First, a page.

Catching up on the catching situation (and other notes)

Cal Ripken Jr. is attending today’s Browns-Ravens game at M&T Bank Stadium. However, he won’t be coaching either team next season. He may answer the phone if they call, but he’s not actively searching for a job.

I’ve decided to start killing rumors before they gain steam.

As I’ve written numerous times, the Orioles still must decide whether to make catcher Matt Wieters the $15.8 million qualifying offer in order to obtain a compensatory draft pick if he signs with another team. There’s no doubt that Chris Davis and Wei-Yin Chen will get one, reject it and test the market.

The qualifying offer amount is determined by averaging the top 125 annual salaries in the majors. Teams can make the offer until five days after the World Series, and players have a week to accept or decline it.

I’d be surprised if Wieters accepted it with Scott Boras as his agent. It’s a gamble on both sides. There are people in the organization who question whether paying Wieters close to $16 million would prevent the Orioles from spending in other areas. Wieters could accept it and use the one-year deal as a platform, similar to Nelson Cruz, and cash in next winter after re-entering the market. But there’s no guarantee that he’ll have the type of season that makes teams back up the truck to pay him.

No player has accepted the qualifying offer. Wieters could be a pioneer of sorts, but I don’t expect it to happen.

The Orioles should make the offer and take the draft pick if he leaves. And if he accepts it, you’ve got Wieters for at least one more season. Just don’t use it as an excuse to shut down the rest of the offseason.

They still need to make a run at Davis and Darren O’Day. Still need to upgrade the rotation.

Wieters went 12-for-27 with two doubles, two home runs and six RBIs in his last eight games.

joseph-catching-white-sidebar.jpgCaleb Joseph returns next season, but Steve Clevenger is out of options. The Orioles feel better about his defense and have always liked his bat.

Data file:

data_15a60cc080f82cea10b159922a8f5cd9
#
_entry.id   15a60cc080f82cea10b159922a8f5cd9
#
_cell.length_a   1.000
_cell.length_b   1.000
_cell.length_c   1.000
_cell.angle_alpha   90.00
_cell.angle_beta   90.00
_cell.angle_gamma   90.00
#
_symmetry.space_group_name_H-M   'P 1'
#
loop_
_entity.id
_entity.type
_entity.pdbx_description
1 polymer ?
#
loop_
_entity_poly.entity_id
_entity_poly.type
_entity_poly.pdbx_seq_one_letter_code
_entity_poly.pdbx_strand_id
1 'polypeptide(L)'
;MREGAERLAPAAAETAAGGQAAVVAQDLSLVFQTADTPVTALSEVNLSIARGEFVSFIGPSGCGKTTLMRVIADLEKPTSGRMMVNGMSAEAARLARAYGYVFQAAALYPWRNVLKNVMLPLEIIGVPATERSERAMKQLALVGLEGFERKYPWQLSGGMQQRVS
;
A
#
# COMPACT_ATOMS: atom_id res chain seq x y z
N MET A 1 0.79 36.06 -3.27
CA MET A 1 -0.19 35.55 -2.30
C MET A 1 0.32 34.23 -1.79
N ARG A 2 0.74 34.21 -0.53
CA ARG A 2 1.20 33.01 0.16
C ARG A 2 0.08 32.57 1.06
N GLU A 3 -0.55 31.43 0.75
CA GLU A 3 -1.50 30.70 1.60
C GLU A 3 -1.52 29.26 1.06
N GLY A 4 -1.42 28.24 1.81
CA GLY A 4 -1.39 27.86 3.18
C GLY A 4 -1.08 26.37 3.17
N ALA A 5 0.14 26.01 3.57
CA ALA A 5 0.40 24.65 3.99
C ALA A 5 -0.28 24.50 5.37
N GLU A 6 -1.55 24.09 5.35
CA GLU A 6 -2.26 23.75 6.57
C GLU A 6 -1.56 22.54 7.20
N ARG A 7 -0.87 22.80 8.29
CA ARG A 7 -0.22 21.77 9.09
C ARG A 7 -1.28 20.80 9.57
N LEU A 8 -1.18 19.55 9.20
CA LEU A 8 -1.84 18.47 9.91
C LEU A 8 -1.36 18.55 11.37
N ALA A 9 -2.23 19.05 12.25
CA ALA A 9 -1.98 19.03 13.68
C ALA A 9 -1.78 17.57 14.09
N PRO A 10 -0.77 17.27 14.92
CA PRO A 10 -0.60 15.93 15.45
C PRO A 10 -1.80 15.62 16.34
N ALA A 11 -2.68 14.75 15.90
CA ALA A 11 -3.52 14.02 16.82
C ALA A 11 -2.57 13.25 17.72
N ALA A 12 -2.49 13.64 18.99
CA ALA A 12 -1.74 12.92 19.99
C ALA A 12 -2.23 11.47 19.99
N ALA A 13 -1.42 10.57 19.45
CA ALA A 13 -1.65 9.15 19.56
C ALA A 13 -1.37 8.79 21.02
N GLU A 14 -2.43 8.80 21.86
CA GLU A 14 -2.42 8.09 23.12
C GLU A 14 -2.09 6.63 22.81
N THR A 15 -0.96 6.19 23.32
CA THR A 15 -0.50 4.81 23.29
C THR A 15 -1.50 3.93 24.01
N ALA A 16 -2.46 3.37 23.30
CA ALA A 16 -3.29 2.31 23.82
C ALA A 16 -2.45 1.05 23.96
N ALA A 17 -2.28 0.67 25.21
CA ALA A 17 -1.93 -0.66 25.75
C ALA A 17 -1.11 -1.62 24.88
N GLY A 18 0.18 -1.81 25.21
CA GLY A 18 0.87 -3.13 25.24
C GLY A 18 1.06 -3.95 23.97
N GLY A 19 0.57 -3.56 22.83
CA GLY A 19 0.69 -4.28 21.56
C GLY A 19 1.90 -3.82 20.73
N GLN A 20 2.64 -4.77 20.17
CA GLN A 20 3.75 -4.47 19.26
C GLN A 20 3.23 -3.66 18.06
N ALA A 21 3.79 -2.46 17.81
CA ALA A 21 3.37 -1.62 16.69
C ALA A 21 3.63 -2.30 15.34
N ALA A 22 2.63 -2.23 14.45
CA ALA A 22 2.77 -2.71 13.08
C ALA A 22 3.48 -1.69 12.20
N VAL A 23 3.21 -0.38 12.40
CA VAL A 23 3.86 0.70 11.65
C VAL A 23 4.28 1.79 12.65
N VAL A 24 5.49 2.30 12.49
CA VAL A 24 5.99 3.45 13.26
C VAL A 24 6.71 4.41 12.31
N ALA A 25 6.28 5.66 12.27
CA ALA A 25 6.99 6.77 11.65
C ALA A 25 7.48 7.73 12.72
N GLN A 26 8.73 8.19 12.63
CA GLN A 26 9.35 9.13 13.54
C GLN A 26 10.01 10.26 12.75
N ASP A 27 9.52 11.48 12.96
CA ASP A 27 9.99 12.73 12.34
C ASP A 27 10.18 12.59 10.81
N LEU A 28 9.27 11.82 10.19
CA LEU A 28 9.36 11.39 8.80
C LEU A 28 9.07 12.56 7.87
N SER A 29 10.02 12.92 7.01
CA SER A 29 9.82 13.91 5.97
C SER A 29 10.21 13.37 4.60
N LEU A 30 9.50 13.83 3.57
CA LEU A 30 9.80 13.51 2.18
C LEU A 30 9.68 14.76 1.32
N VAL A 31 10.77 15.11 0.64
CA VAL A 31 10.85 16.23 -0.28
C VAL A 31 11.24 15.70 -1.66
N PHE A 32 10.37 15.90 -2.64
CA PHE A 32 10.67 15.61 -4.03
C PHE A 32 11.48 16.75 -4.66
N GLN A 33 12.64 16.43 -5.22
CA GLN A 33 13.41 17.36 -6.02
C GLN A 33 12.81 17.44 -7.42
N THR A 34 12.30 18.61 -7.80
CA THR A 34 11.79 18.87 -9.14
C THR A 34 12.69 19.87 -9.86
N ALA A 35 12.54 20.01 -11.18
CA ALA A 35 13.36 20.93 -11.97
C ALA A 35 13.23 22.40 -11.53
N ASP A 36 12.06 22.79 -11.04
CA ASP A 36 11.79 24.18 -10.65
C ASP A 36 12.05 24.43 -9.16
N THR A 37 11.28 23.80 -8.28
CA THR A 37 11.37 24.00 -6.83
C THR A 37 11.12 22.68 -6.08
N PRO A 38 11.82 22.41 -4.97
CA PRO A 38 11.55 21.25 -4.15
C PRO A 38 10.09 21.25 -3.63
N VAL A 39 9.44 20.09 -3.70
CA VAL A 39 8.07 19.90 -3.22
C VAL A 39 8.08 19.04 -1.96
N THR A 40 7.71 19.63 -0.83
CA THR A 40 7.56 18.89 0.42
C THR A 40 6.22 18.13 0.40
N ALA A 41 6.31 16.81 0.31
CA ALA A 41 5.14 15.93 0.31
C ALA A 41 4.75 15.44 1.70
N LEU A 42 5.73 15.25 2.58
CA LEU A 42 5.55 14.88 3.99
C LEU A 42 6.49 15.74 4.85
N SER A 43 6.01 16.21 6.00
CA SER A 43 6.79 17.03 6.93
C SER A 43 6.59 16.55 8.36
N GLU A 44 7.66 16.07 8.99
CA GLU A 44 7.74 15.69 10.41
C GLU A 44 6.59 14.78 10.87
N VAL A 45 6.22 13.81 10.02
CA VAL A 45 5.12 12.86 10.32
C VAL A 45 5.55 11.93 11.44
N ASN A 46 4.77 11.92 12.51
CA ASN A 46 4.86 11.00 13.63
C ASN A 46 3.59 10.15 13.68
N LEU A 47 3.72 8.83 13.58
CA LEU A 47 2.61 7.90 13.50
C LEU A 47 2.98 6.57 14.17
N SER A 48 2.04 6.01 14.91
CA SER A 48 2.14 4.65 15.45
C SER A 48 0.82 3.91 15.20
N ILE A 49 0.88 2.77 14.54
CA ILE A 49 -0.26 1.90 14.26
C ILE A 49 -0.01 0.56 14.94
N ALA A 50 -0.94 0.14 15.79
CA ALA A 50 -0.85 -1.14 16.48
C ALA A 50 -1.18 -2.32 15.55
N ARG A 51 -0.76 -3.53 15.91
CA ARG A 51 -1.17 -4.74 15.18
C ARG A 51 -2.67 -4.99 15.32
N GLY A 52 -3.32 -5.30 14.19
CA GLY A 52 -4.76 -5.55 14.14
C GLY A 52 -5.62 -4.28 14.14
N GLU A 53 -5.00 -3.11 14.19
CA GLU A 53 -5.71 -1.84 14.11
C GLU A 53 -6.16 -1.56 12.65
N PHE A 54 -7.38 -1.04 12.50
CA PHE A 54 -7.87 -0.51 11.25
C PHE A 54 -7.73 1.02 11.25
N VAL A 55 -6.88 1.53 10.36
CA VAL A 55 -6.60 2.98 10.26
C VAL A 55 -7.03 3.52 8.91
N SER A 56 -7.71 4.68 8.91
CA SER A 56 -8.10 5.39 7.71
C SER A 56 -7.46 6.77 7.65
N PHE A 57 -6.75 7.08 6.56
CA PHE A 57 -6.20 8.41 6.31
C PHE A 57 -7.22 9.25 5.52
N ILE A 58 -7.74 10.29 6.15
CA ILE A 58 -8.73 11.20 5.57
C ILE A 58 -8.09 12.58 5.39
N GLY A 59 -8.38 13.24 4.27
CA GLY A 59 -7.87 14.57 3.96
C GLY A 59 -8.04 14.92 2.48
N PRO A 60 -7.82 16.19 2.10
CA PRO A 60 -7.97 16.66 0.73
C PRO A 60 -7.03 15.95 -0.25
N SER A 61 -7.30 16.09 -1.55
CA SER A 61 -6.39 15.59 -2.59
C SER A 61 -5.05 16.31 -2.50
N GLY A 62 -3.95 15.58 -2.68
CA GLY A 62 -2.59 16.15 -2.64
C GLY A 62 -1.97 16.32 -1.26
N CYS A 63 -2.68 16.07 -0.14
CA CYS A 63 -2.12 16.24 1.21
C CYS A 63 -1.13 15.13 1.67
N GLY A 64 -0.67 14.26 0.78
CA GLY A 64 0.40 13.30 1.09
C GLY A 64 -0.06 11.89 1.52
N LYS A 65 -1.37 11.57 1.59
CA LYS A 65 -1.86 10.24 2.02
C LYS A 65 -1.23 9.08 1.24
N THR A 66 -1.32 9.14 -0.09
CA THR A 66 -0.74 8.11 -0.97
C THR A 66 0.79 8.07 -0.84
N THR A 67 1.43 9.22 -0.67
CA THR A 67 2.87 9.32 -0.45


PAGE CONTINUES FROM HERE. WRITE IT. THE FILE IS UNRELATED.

Don’t bring Chance Sisco into the discussion. Sisco, 20, is one of their top position prospects, but he’s not ready to replace Wieters or serve in a backup capacity.

A scout from outside the organization watched Sisco at Double-A Bowie and described him as
“an athletic catcher with a chance to hit.”

A chance? I see what he did there.

The scout likes Sisco’s short left-handed stroke and gap-to-gap power, describing him as “a doubles guy,” but added that he has “light-years to go defensively, the worst defensive catcher that I saw above the New York-Penn League this season.”

Sisco doesn’t really profile at another position, according to the scout, so he needs to keep focusing on his work behind the plate. Joseph also had his detractors and became a utility player at Bowie, moving to first base and the outfield, before the Orioles decided to keep him at catcher and continue his development.

You know the rest of Joseph’s story, and Sisco is more highly regarded as a prospect. Don’t rush him and don’t give up on him. Just keep working with him.

Sisco batted a combined .297/.376/.415 in 75 games at Single-A Frederick and 20 at Bowie. He hit .340/.406/.448 with 27 doubles, two triples, five home runs and 63 RBIs in 114 games at low Single-A Delmarva last summer.

The same scout rates first baseman Trey Mancini as the Orioles’ top position prospect, saying, “It’s not even close.”

Mancini, 23, won the Brooks Robinson Minor League Player of the Year award after hitting a combined .341/.375/.563 with 43 doubles, six triples, 21 home runs and 89 RBIs in 136 games between Bowie and Frederick. He won the Eastern League batting title with an adjusted .330 average.

“He’s way beyond everyone else. There’s him and then the others,” the scout said.

“The ball explodes off his bat, he can hit and he has power. A potential middle of the order bat. He’s ahead of Christian Walker.”

First baseman/outfielder Chris Parmelee has elected to become a minor league free agent, according to SB Nation. Parmelee got off to a sizzling start with the Orioles after they purchased his contract, but he cooled considerably and was designated for assignment on July 31.

Parmelee batted .216/.255/.433 with seven doubles, one triple, four home runs and nine RBIs in 32 games. He was 7-for-50 with three RBIs and 13 strikeouts in July.

Parmelee accepted his outright assignment on Aug. 9 and may have been included on the expanded roster if not for a broken left forearm sustained when he was hit by a Matt Moore pitch.

For the first time in franchise history, no Orioles starter tossed a complete game over the course of a single season. The previous low was one complete game by Jason Hammel in 2012.

The Marlins and Pirates also failed to record a complete game this season.

Chen held opponents to a .170 average (27-for-159) with runners in scoring position this season, lowest among all qualifying starters in the majors.

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